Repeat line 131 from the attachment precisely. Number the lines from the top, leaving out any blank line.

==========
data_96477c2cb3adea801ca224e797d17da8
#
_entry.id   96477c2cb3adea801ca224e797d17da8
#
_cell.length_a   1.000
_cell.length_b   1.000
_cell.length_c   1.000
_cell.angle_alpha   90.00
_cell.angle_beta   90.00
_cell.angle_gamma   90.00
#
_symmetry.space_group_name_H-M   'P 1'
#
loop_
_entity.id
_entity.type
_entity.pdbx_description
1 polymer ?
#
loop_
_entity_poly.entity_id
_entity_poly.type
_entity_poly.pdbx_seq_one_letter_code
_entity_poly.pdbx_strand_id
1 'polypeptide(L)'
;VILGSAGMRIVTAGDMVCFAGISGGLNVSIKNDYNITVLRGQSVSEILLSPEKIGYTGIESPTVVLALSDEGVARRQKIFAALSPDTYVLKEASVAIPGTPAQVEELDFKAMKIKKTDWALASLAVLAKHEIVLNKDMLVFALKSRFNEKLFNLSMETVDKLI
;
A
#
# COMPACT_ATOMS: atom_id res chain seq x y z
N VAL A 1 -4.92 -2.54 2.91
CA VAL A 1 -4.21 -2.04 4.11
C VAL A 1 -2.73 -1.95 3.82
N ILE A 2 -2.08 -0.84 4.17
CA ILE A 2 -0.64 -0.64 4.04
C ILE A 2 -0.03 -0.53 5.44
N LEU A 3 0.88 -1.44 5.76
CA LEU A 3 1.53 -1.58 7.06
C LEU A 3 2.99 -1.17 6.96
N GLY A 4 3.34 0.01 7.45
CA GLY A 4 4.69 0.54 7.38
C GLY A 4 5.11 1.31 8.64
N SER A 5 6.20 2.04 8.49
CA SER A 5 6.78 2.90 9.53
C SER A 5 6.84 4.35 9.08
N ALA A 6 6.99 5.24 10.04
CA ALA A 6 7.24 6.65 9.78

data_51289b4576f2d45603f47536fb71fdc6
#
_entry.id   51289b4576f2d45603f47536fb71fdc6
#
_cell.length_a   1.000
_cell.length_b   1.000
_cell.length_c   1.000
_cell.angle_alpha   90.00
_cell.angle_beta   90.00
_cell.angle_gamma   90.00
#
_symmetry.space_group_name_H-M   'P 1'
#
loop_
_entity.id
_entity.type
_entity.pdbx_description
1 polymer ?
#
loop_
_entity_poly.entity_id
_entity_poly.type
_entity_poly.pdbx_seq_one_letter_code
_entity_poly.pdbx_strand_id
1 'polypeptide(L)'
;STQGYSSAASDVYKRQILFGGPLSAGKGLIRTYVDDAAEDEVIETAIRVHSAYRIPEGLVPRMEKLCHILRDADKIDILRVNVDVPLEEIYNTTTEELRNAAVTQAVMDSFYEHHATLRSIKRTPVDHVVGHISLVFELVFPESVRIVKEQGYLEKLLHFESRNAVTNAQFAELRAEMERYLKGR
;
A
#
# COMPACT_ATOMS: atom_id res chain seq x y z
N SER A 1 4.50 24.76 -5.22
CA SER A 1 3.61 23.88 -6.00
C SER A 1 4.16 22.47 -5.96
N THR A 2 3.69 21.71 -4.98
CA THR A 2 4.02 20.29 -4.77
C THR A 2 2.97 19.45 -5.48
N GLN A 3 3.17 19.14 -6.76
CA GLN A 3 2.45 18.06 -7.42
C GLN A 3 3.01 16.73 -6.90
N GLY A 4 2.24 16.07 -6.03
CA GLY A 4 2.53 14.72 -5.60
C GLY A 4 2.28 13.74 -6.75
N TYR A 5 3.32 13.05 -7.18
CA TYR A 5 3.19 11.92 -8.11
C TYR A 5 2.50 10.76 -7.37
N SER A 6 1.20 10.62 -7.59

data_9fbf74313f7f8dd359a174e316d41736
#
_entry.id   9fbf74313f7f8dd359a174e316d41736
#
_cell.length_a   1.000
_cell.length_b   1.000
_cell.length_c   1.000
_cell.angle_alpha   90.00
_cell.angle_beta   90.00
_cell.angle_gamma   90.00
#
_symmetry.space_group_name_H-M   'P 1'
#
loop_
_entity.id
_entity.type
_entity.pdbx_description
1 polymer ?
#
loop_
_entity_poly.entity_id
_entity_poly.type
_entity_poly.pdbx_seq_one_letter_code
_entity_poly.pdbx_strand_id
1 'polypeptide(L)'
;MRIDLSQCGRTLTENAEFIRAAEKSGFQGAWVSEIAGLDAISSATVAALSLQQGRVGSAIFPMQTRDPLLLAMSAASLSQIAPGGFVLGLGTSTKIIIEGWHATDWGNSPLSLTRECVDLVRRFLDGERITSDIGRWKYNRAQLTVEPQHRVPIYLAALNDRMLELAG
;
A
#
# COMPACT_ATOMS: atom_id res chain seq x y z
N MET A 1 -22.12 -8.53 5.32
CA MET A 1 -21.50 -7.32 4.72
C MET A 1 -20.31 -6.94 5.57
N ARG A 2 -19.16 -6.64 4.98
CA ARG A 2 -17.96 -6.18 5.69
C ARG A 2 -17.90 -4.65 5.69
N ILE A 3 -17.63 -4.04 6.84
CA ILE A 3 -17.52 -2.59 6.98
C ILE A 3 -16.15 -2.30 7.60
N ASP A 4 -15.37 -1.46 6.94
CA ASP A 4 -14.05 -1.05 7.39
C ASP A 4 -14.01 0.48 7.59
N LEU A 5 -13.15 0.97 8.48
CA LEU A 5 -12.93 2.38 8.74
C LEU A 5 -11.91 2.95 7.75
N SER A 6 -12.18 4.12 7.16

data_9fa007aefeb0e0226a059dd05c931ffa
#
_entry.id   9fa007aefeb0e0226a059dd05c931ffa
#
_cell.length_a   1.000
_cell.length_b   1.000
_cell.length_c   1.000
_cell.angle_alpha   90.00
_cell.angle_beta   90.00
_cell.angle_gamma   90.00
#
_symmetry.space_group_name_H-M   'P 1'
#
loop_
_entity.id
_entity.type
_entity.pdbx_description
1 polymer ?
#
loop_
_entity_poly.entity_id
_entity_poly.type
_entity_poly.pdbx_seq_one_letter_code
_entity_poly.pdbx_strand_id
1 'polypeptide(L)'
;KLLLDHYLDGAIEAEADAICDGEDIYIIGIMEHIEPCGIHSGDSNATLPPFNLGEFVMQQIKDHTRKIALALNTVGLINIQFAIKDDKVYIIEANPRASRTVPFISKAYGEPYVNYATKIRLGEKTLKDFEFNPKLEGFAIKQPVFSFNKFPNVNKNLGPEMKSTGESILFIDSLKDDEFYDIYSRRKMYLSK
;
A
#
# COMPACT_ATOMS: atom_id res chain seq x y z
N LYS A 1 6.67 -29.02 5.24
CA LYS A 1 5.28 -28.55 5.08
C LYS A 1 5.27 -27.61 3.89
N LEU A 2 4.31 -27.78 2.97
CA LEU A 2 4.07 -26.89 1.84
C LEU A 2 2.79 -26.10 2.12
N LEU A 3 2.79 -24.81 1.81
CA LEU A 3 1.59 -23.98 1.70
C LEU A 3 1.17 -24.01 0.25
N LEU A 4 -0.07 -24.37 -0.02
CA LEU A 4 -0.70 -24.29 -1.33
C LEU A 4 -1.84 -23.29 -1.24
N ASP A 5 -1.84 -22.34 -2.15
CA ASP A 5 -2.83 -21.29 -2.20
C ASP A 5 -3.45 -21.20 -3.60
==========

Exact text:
CA ILE A 3 -17.52 -2.59 6.98